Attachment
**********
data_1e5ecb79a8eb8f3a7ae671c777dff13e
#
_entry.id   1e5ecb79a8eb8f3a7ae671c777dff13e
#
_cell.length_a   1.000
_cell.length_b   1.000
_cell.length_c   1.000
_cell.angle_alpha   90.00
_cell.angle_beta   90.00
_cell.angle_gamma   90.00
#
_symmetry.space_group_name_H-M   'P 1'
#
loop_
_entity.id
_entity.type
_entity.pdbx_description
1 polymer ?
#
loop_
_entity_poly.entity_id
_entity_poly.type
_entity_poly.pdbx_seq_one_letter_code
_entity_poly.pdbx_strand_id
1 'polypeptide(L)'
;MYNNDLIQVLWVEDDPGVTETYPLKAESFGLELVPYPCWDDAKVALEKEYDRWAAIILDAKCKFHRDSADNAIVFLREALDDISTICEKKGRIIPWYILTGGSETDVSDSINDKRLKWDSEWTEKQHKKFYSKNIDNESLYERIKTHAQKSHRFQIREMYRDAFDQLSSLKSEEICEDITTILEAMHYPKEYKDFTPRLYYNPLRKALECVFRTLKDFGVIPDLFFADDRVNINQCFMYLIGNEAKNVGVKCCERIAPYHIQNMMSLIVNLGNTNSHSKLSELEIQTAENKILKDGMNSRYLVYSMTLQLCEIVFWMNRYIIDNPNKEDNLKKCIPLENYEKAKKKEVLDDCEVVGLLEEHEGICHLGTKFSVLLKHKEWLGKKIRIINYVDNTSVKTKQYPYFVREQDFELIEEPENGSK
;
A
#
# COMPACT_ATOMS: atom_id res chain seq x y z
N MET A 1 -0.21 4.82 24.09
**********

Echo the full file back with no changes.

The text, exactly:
data_1e5ecb79a8eb8f3a7ae671c777dff13e
#
_entry.id   1e5ecb79a8eb8f3a7ae671c777dff13e
#
_cell.length_a   1.000
_cell.length_b   1.000
_cell.length_c   1.000
_cell.angle_alpha   90.00
_cell.angle_beta   90.00
_cell.angle_gamma   90.00
#
_symmetry.space_group_name_H-M   'P 1'
#
loop_
_entity.id
_entity.type
_entity.pdbx_description
1 polymer ?
#
loop_
_entity_poly.entity_id
_entity_poly.type
_entity_poly.pdbx_seq_one_letter_code
_entity_poly.pdbx_strand_id
1 'polypeptide(L)'
;MYNNDLIQVLWVEDDPGVTETYPLKAESFGLELVPYPCWDDAKVALEKEYDRWAAIILDAKCKFHRDSADNAIVFLREALDDISTICEKKGRIIPWYILTGGSETDVSDSINDKRLKWDSEWTEKQHKKFYSKNIDNESLYERIKTHAQKSHRFQIREMYRDAFDQLSSLKSEEICEDITTILEAMHYPKEYKDFTPRLYYNPLRKALECVFRTLKDFGVIPDLFFADDRVNINQCFMYLIGNEAKNVGVKCCERIAPYHIQNMMSLIVNLGNTNSHSKLSELEIQTAENKILKDGMNSRYLVYSMTLQLCEIVFWMNRYIIDNPNKEDNLKKCIPLENYEKAKKKEVLDDCEVVGLLEEHEGICHLGTKFSVLLKHKEWLGKKIRIINYVDNTSVKTKQYPYFVREQDFELIEEPENGSK
;
A
#
# COMPACT_ATOMS: atom_id res chain seq x y z
N MET A 1 -0.21 4.82 24.09